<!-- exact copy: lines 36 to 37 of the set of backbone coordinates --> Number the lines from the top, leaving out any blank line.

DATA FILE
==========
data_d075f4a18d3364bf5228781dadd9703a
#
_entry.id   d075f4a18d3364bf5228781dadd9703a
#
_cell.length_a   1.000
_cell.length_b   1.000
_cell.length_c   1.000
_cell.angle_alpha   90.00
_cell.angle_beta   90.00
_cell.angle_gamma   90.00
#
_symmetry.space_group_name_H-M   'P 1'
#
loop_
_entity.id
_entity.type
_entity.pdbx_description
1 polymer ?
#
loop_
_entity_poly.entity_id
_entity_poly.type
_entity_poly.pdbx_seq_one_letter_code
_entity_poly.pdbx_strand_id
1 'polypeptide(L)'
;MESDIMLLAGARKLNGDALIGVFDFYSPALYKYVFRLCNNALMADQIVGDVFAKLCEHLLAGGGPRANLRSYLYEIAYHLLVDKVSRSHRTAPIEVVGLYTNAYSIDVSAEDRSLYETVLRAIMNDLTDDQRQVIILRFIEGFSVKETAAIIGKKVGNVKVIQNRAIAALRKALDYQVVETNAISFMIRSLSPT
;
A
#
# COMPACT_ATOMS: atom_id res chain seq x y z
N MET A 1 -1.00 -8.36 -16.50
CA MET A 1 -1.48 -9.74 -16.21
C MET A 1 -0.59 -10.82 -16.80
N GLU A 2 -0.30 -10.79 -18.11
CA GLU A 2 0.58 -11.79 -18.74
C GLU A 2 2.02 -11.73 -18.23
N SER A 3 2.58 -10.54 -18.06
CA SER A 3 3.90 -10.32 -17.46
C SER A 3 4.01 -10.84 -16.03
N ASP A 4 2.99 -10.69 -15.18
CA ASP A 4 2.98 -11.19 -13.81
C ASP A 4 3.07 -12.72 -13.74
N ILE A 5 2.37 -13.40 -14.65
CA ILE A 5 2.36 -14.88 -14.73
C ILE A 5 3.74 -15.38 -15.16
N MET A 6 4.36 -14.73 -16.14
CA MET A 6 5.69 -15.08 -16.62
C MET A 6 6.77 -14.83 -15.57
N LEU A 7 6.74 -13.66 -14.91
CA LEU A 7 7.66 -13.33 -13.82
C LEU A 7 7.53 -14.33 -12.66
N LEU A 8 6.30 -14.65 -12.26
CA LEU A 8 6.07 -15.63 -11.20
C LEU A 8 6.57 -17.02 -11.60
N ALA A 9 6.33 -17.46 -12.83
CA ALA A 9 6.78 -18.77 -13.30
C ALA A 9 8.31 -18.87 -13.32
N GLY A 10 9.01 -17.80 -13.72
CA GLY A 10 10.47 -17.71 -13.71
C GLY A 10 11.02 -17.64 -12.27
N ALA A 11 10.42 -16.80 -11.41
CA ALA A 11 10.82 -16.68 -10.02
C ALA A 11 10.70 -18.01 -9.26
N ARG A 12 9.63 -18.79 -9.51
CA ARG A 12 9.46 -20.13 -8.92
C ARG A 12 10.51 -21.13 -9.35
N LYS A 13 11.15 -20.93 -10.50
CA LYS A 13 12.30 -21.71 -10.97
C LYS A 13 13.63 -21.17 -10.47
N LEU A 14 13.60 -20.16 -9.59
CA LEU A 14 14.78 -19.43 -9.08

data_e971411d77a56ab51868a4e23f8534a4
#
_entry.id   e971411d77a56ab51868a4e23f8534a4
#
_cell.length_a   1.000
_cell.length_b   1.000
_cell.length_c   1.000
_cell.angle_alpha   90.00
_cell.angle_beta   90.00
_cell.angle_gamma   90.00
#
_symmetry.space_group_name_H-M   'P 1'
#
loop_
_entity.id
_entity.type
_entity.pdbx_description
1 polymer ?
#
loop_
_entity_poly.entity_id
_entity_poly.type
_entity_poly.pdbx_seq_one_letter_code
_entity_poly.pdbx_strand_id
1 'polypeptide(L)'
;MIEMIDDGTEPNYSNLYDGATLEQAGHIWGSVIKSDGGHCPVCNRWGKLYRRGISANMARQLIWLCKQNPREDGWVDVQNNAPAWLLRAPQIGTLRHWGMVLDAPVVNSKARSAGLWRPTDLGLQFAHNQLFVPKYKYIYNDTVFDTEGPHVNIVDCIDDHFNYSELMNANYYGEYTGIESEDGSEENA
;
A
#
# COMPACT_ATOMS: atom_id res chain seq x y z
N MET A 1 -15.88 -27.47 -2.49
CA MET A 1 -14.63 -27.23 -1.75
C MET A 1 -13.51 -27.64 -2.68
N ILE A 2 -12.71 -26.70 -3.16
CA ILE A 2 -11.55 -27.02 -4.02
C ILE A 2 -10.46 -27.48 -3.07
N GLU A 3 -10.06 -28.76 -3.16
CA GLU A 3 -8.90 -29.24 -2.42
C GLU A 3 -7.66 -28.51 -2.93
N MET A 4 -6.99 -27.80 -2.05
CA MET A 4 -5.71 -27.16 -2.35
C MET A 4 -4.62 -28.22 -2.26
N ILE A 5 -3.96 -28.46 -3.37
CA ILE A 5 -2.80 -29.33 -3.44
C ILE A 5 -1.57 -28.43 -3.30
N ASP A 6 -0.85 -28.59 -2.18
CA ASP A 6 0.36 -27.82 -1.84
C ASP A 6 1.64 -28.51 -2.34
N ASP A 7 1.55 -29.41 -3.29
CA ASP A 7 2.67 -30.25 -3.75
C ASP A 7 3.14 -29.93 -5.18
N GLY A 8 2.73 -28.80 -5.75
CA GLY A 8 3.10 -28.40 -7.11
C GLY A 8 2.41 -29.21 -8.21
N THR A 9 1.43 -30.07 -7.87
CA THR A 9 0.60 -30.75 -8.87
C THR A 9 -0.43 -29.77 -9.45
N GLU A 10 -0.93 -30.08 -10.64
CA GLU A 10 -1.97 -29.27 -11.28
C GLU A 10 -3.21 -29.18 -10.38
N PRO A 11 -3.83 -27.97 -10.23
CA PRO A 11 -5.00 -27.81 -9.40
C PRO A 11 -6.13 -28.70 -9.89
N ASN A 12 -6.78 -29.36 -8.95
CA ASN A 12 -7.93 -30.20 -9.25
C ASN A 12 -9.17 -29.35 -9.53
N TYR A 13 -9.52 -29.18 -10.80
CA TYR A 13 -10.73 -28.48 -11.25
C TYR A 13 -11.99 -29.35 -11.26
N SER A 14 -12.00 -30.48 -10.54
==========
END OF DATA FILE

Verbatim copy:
C GLU A 2 2.02 -11.73 -18.23
N SER A 3 2.58 -10.54 -18.06